My father had absolutely no symptoms (except for fasciculations in upper arms for about a year), fell last December, and then developed drop foot and weakness in his arm on same side. Had the EMG in the spring at local hospital that produced diagnosis of ALS/spinal myelopathy- one doc ruled out ALS and pushed SM. He was healthy and strong in time leading up to spinal surgery, with exception of previously described symptoms and back pain, in June at Cleveland Clinic (went perfectly-follow-up MRI has also demonstrated that- and when I say healthy I mean cutting trees down with a saw healthy). Within the last three to four months he has negatively/quickly progressed with all cardinal ALS signs (weight loss, tongue fasciculations, occasional loss of fine motor skills, general weakness and muscle loss). Went to ER right before Thanksgiving because he woke up one morning with a slight slur, had brain mri, cat-scan, blood work- nothing came up. The neurosurgeon in ER told him it was physical therapy related- he's been going to PT since surgery but doc believed he needed more strength training. Not all symptoms are consistent, except muscle weakness in all limbs and fasciculations (which are not present everywhere) . He's a 66 year old man. Went to family doctor yesterday and he's concerned enough to send him back to Cleveland Clinic where spinal surgery took place. However, my dad can stand on the drop foot and balance himself, while lifting up his leg and I believe that his reflexes are within the normal range (all good, non-ALS right?). Can the disease progress from nothing to everything in a matter of months? Could the surgery have sped it up? Have you ever heard of someone being diagnosed with ALS and then having it changed to another final conclusion? I have read the literature on these two diagnoses, and I understand they mirror one another greatly. The surgeon in Cleveland has assured us that my dad needed the surgery no matter what, but that they would have looked into ALS had that diagnosis been forwarded to them as well. What are the chances he really did have both?!? He is going to have another EMG, but we are very scared about the quick progression of these symptoms and the initial "dirty" EMG, however, I do not know how intensive it was. He was also diagnosed with vitamin b deficiency and a lyme test came back negative (but I have heard that a more sophisticated test is truly needed). What are your thoughts concerning this and do you believe that the neurosurgeon was foolish to not send along the neurologist's original diagnosis to Cleveland? Thanks very much in advance for your advice- Lindsey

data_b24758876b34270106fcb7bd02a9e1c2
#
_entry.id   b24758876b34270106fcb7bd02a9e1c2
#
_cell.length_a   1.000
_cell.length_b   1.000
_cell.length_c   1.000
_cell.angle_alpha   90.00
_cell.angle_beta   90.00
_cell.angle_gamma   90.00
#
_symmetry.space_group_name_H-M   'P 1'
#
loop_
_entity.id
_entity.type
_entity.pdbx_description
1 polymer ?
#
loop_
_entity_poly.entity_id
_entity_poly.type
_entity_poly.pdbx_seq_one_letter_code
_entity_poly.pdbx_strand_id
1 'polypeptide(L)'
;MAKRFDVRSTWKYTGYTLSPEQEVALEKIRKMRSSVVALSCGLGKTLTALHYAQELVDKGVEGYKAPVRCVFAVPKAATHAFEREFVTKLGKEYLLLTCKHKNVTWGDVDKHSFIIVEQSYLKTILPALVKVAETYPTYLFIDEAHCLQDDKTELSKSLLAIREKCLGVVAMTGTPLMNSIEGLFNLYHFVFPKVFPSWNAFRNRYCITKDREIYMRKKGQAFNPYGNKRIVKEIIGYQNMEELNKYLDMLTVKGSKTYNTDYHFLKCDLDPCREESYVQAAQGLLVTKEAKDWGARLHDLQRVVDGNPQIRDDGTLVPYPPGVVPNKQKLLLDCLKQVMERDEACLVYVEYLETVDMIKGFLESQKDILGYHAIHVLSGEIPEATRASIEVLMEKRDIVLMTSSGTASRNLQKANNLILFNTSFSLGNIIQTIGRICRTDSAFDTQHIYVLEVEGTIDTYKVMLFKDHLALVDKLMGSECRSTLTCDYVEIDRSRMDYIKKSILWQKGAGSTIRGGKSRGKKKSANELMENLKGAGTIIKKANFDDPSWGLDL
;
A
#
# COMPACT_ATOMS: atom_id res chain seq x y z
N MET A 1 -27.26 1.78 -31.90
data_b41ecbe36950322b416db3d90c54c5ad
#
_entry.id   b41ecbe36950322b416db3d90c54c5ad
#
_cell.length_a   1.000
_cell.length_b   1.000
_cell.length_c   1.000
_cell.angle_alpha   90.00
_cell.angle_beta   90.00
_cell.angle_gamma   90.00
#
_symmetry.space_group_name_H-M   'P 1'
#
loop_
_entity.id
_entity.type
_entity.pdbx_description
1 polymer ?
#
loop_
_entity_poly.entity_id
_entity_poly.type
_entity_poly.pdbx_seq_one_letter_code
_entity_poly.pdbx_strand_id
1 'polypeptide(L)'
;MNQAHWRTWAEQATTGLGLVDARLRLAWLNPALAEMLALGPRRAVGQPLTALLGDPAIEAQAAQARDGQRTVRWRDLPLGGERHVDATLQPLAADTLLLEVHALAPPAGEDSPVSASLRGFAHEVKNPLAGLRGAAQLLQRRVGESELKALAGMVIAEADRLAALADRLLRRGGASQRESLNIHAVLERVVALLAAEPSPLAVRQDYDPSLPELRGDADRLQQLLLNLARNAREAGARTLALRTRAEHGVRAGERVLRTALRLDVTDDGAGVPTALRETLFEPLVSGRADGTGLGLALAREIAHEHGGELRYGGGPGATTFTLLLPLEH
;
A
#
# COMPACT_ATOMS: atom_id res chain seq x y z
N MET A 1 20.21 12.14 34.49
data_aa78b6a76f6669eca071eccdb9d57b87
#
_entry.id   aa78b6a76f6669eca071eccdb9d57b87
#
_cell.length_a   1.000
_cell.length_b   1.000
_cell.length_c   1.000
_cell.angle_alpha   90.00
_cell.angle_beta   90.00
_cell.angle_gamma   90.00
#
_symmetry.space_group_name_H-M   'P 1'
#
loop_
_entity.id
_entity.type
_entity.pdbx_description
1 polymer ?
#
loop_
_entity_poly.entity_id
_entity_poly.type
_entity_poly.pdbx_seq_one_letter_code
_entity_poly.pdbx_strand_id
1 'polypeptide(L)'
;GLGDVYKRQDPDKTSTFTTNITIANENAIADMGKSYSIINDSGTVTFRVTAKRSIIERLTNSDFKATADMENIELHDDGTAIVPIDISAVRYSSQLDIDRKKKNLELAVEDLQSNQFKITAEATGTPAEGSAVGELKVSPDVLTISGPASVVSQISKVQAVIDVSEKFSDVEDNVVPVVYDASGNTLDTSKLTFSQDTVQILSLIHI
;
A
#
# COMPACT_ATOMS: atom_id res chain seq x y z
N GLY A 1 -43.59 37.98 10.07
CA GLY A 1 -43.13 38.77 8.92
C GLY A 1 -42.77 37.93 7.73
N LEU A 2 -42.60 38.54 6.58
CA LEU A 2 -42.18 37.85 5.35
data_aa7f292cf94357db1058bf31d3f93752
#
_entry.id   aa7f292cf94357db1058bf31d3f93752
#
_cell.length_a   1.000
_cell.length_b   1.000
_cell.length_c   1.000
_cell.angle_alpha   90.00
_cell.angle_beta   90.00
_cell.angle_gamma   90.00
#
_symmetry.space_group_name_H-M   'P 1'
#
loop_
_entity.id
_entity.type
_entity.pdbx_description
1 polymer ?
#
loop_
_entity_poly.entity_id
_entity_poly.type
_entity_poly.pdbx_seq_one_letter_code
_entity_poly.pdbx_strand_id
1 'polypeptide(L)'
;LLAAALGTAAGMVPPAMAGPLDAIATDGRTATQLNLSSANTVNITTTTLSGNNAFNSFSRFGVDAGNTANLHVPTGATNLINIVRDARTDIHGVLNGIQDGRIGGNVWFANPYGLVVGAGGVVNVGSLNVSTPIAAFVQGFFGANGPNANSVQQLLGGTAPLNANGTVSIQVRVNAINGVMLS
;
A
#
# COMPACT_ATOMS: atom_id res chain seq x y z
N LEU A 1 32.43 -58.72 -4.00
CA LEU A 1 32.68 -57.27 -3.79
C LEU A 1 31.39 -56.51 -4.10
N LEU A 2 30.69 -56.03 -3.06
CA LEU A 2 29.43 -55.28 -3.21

I am sorry to hear about your father and can understand your apprehensions. If he was diagnosed with vitamin B deficiency, and especially if it was vitamin B12 deficiency, then this can cause worsening of symptoms and fasciculation. Low intrinsic factor in gut that hampers absorption of B12 and causes pernicious anemia is the commonest cause of low B12. If this is so then increasing intake of B12 will not help, and you will need to take Vitamin B12 injections at regular frequency as prescribed by your doctor. Other causes of low B 12 are parasites in the gut, diet poor in Vit B12, Crohn's disease, IBS, or poor metabolism by liver. Please consult a doctor to rule these out.
In fact vitamin B12 and vitamin B6 deficiency can cause tongue fasciculations and a slur due to swelling in the tongue. However, as you said it can also be due to ALS.
If the EMG is positive then he may have ALS. A positive EMG alone is not diagnostic of ALS. To confirm that a doctor has to find signs of both upper (muscle weakness, decreased motor control, inability to perform fine movements, increased spinal reflexes, and positive Babinski sign—great toe going up) and lower motor (muscle weakness, abnormal EMG etc) neuron signs in one limb. Symptoms of many of these diseases do mimic ALS. ALS like symptoms can be due to fibromyalgia, chronic fatigue syndrome, severe anemia, spinal nerve compression high up in the cervical spine, ankylosing spondylitis, osteoarthritic changes of the vertebrae, calcium deficiency, low Vit D, electrolyte disturbance, peripheral neuropathy due to diabetes or hypothyroidism or due to bad posture. Lyme and lupus are the other possibilities.
Electromyography (EMG), nerve conduction velocity (NCV), muscle biopsy, etc are done to confirm diagnosis or rule out ALS. Please discuss with your father’s treating doctors. Take care!
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